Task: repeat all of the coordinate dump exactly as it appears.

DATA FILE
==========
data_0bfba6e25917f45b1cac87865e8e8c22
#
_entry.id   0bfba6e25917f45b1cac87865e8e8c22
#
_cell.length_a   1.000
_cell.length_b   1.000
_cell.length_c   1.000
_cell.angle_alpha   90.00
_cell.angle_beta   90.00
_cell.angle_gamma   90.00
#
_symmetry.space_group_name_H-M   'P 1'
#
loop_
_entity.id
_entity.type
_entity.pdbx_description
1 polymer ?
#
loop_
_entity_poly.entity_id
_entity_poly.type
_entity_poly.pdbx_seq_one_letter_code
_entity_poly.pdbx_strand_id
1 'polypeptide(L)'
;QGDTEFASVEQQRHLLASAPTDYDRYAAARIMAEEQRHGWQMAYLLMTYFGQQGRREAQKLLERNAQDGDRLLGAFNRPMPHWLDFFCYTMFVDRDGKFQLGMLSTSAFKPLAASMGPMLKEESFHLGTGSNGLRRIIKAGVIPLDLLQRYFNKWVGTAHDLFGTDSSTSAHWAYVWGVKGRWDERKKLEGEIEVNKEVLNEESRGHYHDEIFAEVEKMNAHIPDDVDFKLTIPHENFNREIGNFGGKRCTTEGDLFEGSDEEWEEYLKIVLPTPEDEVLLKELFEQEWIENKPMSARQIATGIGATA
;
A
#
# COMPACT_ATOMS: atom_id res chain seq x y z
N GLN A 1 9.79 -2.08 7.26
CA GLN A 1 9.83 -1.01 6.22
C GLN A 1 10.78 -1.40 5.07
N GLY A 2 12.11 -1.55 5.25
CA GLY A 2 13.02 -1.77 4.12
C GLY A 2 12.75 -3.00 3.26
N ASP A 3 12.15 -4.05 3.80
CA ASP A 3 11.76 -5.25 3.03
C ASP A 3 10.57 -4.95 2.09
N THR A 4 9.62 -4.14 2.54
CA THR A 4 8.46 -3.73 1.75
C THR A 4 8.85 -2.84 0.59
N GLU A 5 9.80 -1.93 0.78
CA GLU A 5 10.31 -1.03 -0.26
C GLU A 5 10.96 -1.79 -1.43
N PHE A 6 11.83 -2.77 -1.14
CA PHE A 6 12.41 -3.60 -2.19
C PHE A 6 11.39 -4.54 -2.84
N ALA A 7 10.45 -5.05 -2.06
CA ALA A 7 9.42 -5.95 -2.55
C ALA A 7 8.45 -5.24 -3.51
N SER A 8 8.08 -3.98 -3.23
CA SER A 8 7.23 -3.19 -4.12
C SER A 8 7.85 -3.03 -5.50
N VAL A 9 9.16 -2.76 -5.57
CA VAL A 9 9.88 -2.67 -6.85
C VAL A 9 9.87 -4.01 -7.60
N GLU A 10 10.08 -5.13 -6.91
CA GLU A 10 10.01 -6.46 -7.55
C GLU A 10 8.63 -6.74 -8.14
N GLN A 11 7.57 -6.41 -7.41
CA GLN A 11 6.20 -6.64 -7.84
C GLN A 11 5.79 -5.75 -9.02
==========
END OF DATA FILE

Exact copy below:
data_0bfba6e25917f45b1cac87865e8e8c22
#
_entry.id   0bfba6e25917f45b1cac87865e8e8c22
#
_cell.length_a   1.000
_cell.length_b   1.000
_cell.length_c   1.000
_cell.angle_alpha   90.00
_cell.angle_beta   90.00
_cell.angle_gamma   90.00
#
_symmetry.space_group_name_H-M   'P 1'
#
loop_
_entity.id
_entity.type
_entity.pdbx_description
1 polymer ?
#
loop_
_entity_poly.entity_id
_entity_poly.type
_entity_poly.pdbx_seq_one_letter_code
_entity_poly.pdbx_strand_id
1 'polypeptide(L)'
;QGDTEFASVEQQRHLLASAPTDYDRYAAARIMAEEQRHGWQMAYLLMTYFGQQGRREAQKLLERNAQDGDRLLGAFNRPMPHWLDFFCYTMFVDRDGKFQLGMLSTSAFKPLAASMGPMLKEESFHLGTGSNGLRRIIKAGVIPLDLLQRYFNKWVGTAHDLFGTDSSTSAHWAYVWGVKGRWDERKKLEGEIEVNKEVLNEESRGHYHDEIFAEVEKMNAHIPDDVDFKLTIPHENFNREIGNFGGKRCTTEGDLFEGSDEEWEEYLKIVLPTPEDEVLLKELFEQEWIENKPMSARQIATGIGATA
;
A
#
# COMPACT_ATOMS: atom_id res chain seq x y z
N GLN A 1 9.79 -2.08 7.26
CA GLN A 1 9.83 -1.01 6.22
C GLN A 1 10.78 -1.40 5.07
N GLY A 2 12.11 -1.55 5.25
CA GLY A 2 13.02 -1.77 4.12
C GLY A 2 12.75 -3.00 3.26
N ASP A 3 12.15 -4.05 3.80
CA ASP A 3 11.76 -5.25 3.03
C ASP A 3 10.57 -4.95 2.09
N THR A 4 9.62 -4.14 2.54
CA THR A 4 8.46 -3.73 1.75
C THR A 4 8.85 -2.84 0.59
N GLU A 5 9.80 -1.93 0.78
CA GLU A 5 10.31 -1.03 -0.26
C GLU A 5 10.96 -1.79 -1.43
N PHE A 6 11.83 -2.77 -1.14
CA PHE A 6 12.41 -3.60 -2.19
C PHE A 6 11.39 -4.54 -2.84
N ALA A 7 10.45 -5.05 -2.06
CA ALA A 7 9.42 -5.95 -2.55
C ALA A 7 8.45 -5.24 -3.51
N SER A 8 8.08 -3.98 -3.23
CA SER A 8 7.23 -3.19 -4.12
C SER A 8 7.85 -3.03 -5.50
N VAL A 9 9.16 -2.76 -5.57
CA VAL A 9 9.88 -2.67 -6.85
C VAL A 9 9.87 -4.01 -7.60
N GLU A 10 10.08 -5.13 -6.91
CA GLU A 10 10.01 -6.46 -7.55
C GLU A 10 8.63 -6.74 -8.14
N GLN A 11 7.57 -6.41 -7.41
CA GLN A 11 6.20 -6.64 -7.84
C GLN A 11 5.79 -5.75 -9.02